Education Apps are a Disease

Going into my freshman year at MSU, I thought I was aware of all the ways that colleges can take extra money on top of tuition. Textbooks? I rented them, unless I was forced to buy a new edition. Blue Books? Bummed them from my friends or Student Services. I was going to be the one college student who was Aware of the System.

Then the education technology showed up.

These apps are going to be the death of me. It’s like once people made the only good education app (Kahoot, obviously), they devoted the rest of their lives to making Worse Kahoot. We’re now overrun by extra digital bells and whistles on top of our textbooks, most of which aren’t free. From WeBWork to Packback to Kritik, intro courses seem to find new ways to make students pay more just to access course materials that could be done with a free alternative.

Unfortunately, there’s no unity between professors deciding to use said programs. I bought an iClicker (go ahead, roast me) instead of renting one before my first semester. Although I felt stupid when I found out I could have rented it for free the whole time, at least I actually needed it then. I’ve used it once since that semester, but the purchase lives forever.  

Which would be well and good if the list of paid apps wasn’t growing all the time. For me, the most popular extra purchase is Top Hat, for in-class quizzes and snitch-tracking attendance. Though it’s only around $30 per semester or $75 lifetime, it runs into the same problem I have with all these add-ons: Didn’t we used to do this for free? The paper quizzes I took throughout my childhood cost $0 and were exactly as effective as a Top Hat quiz. The only thing that seems easier is that profs don’t have to make physical copies of the quiz, which definitely saves them some time. But it’s a giant pain to pay thousands of dollars for tuition, room/board, textbooks, and get hit with a $30 fee to access quiz software that doesn’t even let me name myself “K. Sins.”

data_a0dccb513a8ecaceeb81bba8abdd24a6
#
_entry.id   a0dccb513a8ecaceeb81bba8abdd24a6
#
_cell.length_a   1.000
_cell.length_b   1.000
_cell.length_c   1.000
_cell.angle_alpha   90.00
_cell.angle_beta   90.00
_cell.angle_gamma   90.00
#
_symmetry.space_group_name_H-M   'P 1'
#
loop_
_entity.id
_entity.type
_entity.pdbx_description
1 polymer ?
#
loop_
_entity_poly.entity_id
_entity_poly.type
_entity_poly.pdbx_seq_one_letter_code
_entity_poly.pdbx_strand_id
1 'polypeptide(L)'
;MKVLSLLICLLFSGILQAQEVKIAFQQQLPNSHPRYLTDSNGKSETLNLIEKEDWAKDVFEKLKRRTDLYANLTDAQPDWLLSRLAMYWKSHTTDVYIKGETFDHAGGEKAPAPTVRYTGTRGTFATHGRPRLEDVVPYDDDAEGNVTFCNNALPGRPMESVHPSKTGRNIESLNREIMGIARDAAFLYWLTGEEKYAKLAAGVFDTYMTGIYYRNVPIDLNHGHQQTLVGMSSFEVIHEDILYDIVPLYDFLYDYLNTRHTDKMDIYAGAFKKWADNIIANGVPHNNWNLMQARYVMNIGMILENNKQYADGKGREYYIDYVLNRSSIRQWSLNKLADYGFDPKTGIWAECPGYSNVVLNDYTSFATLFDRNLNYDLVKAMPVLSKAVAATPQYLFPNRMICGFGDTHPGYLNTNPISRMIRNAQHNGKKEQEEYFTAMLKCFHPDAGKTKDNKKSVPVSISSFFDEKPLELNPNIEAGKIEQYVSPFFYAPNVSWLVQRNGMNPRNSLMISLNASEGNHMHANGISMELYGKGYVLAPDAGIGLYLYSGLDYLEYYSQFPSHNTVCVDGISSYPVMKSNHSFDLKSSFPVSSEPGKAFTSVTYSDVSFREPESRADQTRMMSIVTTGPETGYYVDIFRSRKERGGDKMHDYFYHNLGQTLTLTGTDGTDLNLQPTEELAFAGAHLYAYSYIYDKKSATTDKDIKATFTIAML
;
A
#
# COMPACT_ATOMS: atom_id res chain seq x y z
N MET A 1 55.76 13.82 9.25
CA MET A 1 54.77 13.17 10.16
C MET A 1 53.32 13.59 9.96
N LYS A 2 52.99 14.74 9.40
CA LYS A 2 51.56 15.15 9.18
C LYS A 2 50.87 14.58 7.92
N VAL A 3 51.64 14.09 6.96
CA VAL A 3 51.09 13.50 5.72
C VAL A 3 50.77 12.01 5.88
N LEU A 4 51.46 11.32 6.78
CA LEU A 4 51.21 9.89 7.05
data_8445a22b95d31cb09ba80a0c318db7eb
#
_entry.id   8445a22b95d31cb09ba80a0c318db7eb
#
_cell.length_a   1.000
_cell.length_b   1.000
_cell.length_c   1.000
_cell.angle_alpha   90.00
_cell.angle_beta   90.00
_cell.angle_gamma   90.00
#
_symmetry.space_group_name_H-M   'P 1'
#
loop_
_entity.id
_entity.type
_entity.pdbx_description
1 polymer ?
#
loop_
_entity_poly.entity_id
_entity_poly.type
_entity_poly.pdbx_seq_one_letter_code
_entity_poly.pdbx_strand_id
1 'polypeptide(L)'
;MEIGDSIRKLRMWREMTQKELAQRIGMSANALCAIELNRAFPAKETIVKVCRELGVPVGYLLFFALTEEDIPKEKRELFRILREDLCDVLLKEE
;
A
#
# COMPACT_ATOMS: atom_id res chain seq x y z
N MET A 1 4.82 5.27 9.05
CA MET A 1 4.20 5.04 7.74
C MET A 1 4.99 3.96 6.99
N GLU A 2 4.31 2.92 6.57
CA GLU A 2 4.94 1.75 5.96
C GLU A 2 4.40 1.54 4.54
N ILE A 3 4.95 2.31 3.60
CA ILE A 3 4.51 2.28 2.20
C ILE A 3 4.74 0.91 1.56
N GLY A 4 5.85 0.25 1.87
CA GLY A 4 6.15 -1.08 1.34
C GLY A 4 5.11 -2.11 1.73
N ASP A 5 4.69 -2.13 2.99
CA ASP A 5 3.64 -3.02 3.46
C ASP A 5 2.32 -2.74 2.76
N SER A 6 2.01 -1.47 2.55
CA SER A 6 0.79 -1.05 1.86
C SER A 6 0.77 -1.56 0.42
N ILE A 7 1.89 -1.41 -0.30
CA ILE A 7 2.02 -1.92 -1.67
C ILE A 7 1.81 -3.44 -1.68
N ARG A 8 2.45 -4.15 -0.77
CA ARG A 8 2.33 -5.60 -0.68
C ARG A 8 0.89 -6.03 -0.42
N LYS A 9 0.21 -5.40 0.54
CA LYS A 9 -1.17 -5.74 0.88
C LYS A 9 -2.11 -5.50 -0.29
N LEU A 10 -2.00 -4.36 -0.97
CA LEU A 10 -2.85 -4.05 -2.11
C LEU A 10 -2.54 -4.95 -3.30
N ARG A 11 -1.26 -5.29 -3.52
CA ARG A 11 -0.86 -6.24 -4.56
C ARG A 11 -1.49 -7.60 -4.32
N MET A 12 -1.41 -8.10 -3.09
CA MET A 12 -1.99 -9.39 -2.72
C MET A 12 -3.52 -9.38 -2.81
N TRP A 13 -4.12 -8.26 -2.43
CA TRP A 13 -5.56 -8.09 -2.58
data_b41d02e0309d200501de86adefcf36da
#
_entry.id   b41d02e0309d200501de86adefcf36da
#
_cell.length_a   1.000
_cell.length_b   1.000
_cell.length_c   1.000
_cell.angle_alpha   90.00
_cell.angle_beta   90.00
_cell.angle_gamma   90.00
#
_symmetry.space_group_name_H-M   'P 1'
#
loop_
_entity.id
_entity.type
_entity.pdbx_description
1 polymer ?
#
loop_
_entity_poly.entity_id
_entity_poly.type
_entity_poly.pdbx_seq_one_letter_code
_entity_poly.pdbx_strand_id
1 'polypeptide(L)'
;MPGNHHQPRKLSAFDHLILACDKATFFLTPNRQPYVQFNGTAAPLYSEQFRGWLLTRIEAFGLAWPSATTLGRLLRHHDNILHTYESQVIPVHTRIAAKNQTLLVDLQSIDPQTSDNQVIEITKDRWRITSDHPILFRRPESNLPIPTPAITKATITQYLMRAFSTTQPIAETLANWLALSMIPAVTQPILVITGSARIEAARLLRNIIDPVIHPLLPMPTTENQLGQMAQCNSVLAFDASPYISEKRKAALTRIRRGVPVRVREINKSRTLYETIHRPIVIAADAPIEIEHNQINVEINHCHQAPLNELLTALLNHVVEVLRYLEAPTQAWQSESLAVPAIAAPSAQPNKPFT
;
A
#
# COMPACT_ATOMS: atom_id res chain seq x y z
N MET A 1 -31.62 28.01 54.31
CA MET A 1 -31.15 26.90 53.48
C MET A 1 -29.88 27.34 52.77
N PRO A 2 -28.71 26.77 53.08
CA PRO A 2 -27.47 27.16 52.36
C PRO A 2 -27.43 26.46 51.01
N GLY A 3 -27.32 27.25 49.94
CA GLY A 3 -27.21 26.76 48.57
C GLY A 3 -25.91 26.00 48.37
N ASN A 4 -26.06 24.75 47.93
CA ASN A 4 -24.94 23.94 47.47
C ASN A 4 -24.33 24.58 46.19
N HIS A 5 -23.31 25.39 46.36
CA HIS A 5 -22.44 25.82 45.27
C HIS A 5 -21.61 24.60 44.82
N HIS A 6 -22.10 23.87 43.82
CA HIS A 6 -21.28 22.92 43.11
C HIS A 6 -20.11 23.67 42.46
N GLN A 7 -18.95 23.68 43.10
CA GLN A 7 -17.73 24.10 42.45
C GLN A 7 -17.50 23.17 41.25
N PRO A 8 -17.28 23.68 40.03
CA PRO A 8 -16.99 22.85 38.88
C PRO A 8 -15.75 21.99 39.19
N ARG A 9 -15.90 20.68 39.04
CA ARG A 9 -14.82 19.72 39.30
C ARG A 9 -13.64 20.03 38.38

One thing to note is that the distribution of the classes that require these apps follows a predictable pattern. A quick survey I did of around 50 MSU course syllabi from the last two years available on the Internet showed me that most of the classes that had these extra paid add-ons were 100- or 200-level courses. By the 400-levels, they were totally gone. How could this be?

Top Hat promotional material posted on Reddit and Twitter several years ago offer a clue. “I am so confident Top Hat will transform your lecture & engage students, I’m giving qualified professors a FREE iPad Mini to prove me wrong,” reads the Reddit post. But only professors who teach over 75 students in a class were able to be enticed by a free iPad. Fortunately for us students, many 400-levels are unscathed by this kind of behavior by virtue of not having 75 students.

To compensate for the added cost for students, the app makers constantly tell us “But it replaces the textbook so it’s cheaper!” MISS ME WITH THAT. Major textbook companies have made their own apps, like MindTap and Connect, that force students to pay $100 at the bookstores for a piece of paper that lets them access their textbook and homework. And if you’re fortunate to have a “recommended” analog textbook, sometimes you still end up needing it to understand what’s going on. That $150 textbook just turned into $180, $200, or more. I can hear my savings falling from space as I type! 

Out of those 50 syllabi I mentioned earlier, none leans into the paid app craze like Dr. Kaston Anderson-Carpenter’s PSY320 from last spring. Reading through the syllabus, one hundred percent of the points in this class could only be earned using four different pieces of paid software! You’re on the hook for $66 on top of the $100 you need for the access code for the online textbook. And all these apps have a free equivalent. What is inherent about Packback, Kritik, Top Hat, or hiding the textbook behind an online paywall that make them the most attractive option other than modest time savings?

At times, it feels like what is inherent among students, professors, and app makers alike is the belief in Technology that we all generally share, and its capacity to Innovate and Do New Things. But there’s a line between where technology enhances the education experience (like when I zone out of classes on my laptop) and when it’s an unnecessary purchase like Top Hat. These apps aren’t enhancing my educational experience, and I bet a lot of people feel the same. Until they do, there’s no good reason to be forced to pay for them.

-K. Sins (sent from my iPad)

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